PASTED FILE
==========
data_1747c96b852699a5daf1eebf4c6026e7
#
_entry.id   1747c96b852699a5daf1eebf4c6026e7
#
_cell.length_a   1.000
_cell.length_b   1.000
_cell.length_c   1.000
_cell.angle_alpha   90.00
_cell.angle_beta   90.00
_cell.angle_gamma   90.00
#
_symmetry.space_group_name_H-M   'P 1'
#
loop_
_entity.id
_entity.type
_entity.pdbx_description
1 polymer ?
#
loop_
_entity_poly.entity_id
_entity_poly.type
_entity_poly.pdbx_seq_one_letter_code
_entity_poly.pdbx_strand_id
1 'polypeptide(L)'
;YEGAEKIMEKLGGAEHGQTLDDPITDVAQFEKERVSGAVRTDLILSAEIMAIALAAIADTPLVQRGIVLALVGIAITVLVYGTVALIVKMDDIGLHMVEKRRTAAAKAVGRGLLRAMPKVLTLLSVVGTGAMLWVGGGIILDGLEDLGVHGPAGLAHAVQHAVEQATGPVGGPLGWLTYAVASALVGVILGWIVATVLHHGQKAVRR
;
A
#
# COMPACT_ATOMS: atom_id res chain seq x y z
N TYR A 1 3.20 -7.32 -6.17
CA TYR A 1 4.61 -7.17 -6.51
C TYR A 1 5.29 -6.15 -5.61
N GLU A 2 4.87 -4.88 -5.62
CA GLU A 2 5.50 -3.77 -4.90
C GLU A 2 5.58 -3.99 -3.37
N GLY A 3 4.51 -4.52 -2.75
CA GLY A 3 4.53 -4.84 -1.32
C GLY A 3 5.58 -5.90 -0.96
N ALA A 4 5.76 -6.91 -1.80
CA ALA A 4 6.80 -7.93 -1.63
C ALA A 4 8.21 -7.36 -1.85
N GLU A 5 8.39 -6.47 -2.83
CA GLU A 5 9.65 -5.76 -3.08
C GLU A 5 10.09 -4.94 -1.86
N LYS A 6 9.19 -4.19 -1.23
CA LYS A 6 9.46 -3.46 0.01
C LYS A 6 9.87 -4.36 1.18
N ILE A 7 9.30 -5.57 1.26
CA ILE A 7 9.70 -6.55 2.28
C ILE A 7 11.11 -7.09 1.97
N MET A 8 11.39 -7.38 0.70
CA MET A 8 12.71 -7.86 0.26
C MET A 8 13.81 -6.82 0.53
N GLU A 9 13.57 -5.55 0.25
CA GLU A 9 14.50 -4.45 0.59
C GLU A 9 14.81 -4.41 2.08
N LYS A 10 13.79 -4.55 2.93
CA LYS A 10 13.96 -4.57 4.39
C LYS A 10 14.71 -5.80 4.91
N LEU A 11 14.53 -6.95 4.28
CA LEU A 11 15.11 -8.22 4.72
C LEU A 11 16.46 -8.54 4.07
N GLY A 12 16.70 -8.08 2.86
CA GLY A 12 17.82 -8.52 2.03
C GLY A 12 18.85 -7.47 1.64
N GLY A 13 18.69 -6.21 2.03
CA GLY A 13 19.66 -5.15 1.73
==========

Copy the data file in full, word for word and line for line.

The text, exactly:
data_1747c96b852699a5daf1eebf4c6026e7
#
_entry.id   1747c96b852699a5daf1eebf4c6026e7
#
_cell.length_a   1.000
_cell.length_b   1.000
_cell.length_c   1.000
_cell.angle_alpha   90.00
_cell.angle_beta   90.00
_cell.angle_gamma   90.00
#
_symmetry.space_group_name_H-M   'P 1'
#
loop_
_entity.id
_entity.type
_entity.pdbx_description
1 polymer ?
#
loop_
_entity_poly.entity_id
_entity_poly.type
_entity_poly.pdbx_seq_one_letter_code
_entity_poly.pdbx_strand_id
1 'polypeptide(L)'
;YEGAEKIMEKLGGAEHGQTLDDPITDVAQFEKERVSGAVRTDLILSAEIMAIALAAIADTPLVQRGIVLALVGIAITVLVYGTVALIVKMDDIGLHMVEKRRTAAAKAVGRGLLRAMPKVLTLLSVVGTGAMLWVGGGIILDGLEDLGVHGPAGLAHAVQHAVEQATGPVGGPLGWLTYAVASALVGVILGWIVATVLHHGQKAVRR
;
A
#
# COMPACT_ATOMS: atom_id res chain seq x y z
N TYR A 1 3.20 -7.32 -6.17
CA TYR A 1 4.61 -7.17 -6.51
C TYR A 1 5.29 -6.15 -5.61
N GLU A 2 4.87 -4.88 -5.62
CA GLU A 2 5.50 -3.77 -4.90
C GLU A 2 5.58 -3.99 -3.37
N GLY A 3 4.51 -4.52 -2.75
CA GLY A 3 4.53 -4.84 -1.32
C GLY A 3 5.58 -5.90 -0.96
N ALA A 4 5.76 -6.91 -1.80
CA ALA A 4 6.80 -7.93 -1.63
C ALA A 4 8.21 -7.36 -1.85
N GLU A 5 8.39 -6.47 -2.83
CA GLU A 5 9.65 -5.76 -3.08
C GLU A 5 10.09 -4.94 -1.86
N LYS A 6 9.19 -4.19 -1.23
CA LYS A 6 9.46 -3.46 0.01
C LYS A 6 9.87 -4.36 1.18
N ILE A 7 9.30 -5.57 1.26
CA ILE A 7 9.70 -6.55 2.28
C ILE A 7 11.11 -7.09 1.97
N MET A 8 11.39 -7.38 0.70
CA MET A 8 12.71 -7.86 0.26
C MET A 8 13.81 -6.82 0.53
N GLU A 9 13.57 -5.55 0.25
CA GLU A 9 14.50 -4.45 0.59
C GLU A 9 14.81 -4.41 2.08
N LYS A 10 13.79 -4.55 2.93
CA LYS A 10 13.96 -4.57 4.39
C LYS A 10 14.71 -5.80 4.91
N LEU A 11 14.53 -6.95 4.28
CA LEU A 11 15.11 -8.22 4.72
C LEU A 11 16.46 -8.54 4.07
N GLY A 12 16.70 -8.08 2.86
CA GLY A 12 17.82 -8.52 2.03
C GLY A 12 18.85 -7.47 1.64
N GLY A 13 18.69 -6.21 2.03
CA GLY A 13 19.66 -5.15 1.73